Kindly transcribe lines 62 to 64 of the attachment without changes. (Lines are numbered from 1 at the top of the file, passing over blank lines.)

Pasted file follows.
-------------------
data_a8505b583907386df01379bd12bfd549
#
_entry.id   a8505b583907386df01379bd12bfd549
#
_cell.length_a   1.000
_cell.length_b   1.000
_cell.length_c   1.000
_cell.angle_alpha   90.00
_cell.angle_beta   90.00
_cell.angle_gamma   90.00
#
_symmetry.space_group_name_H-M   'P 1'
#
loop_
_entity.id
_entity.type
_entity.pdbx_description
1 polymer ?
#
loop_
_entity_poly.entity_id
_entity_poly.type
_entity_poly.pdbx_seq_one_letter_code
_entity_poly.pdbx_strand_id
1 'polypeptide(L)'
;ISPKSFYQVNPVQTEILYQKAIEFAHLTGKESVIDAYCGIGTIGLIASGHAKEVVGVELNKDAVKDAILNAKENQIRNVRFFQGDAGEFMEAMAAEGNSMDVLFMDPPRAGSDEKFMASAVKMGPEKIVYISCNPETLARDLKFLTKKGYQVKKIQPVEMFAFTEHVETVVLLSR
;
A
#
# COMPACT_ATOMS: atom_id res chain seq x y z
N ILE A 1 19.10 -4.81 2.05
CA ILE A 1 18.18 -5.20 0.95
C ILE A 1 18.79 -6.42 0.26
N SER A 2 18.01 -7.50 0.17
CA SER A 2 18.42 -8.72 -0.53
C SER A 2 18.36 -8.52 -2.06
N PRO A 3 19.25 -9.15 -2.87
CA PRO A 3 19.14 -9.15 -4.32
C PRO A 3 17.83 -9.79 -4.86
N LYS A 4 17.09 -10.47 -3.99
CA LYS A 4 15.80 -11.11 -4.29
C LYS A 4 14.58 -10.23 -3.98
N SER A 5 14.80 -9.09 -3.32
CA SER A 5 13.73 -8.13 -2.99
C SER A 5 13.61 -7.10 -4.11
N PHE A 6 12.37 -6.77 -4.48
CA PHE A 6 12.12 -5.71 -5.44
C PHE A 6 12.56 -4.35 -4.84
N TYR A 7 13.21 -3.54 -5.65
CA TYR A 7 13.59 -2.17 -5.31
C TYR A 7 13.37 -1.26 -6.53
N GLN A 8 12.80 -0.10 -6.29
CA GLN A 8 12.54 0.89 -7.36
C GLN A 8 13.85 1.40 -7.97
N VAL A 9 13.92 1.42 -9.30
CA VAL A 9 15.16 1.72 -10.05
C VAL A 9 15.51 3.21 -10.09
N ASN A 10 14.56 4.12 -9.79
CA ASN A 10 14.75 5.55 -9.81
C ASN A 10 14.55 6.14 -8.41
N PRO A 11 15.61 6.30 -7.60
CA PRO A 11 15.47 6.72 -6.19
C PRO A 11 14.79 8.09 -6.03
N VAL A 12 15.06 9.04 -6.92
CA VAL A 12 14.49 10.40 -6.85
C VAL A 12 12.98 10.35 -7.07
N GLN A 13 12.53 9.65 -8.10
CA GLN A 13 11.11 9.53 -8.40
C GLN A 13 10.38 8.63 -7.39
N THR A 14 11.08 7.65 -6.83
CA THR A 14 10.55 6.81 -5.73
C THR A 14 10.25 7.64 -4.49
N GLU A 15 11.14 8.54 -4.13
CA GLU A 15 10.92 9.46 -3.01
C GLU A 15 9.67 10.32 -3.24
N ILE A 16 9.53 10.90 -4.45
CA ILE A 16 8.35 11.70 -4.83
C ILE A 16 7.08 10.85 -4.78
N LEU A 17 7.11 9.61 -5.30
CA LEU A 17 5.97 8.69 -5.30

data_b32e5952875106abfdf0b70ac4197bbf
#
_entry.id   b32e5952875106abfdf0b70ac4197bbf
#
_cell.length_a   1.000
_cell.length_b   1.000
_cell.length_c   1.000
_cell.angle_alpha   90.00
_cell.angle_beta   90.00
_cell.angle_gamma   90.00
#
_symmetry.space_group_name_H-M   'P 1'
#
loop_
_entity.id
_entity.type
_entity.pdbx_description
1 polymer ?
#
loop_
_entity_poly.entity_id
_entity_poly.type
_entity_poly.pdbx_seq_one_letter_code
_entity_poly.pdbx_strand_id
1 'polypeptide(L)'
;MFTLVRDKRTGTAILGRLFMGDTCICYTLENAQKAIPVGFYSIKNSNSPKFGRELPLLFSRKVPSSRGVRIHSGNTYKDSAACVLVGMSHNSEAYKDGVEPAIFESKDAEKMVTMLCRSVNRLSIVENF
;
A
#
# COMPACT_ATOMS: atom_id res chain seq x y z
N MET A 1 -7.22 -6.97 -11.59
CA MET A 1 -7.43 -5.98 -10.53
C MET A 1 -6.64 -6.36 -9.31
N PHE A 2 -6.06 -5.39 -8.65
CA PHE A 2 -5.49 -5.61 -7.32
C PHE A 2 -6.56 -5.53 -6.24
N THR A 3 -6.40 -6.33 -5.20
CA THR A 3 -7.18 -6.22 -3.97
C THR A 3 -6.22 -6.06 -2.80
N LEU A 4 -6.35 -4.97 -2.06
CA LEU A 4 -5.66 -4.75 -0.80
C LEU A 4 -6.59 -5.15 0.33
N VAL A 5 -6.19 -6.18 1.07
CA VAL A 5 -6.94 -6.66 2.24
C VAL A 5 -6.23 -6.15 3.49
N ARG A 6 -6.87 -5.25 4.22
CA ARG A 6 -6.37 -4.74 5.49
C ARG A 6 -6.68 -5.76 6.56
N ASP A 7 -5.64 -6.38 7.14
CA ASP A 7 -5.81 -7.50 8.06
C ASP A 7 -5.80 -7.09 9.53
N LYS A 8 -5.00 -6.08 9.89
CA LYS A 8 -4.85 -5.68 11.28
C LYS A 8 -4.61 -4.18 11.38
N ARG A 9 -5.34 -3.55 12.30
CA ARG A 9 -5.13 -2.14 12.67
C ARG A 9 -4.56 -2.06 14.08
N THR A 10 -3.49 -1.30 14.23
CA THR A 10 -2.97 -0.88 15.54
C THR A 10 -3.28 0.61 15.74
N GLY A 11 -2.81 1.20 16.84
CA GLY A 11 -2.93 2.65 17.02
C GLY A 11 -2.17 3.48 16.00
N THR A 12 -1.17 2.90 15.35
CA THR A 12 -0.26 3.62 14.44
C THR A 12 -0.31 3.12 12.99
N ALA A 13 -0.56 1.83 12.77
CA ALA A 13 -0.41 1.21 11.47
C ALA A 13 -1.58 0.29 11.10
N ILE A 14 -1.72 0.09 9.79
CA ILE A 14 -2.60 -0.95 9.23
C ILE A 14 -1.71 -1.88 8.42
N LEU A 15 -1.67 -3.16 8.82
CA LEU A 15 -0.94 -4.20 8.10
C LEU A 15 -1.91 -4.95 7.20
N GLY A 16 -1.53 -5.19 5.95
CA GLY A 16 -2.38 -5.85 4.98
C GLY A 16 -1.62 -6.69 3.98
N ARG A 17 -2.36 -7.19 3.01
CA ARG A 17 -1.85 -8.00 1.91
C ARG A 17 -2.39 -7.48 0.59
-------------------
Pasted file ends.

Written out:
CA PRO A 11 15.47 6.72 -6.19
C PRO A 11 14.79 8.09 -6.03
N VAL A 12 15.06 9.04 -6.92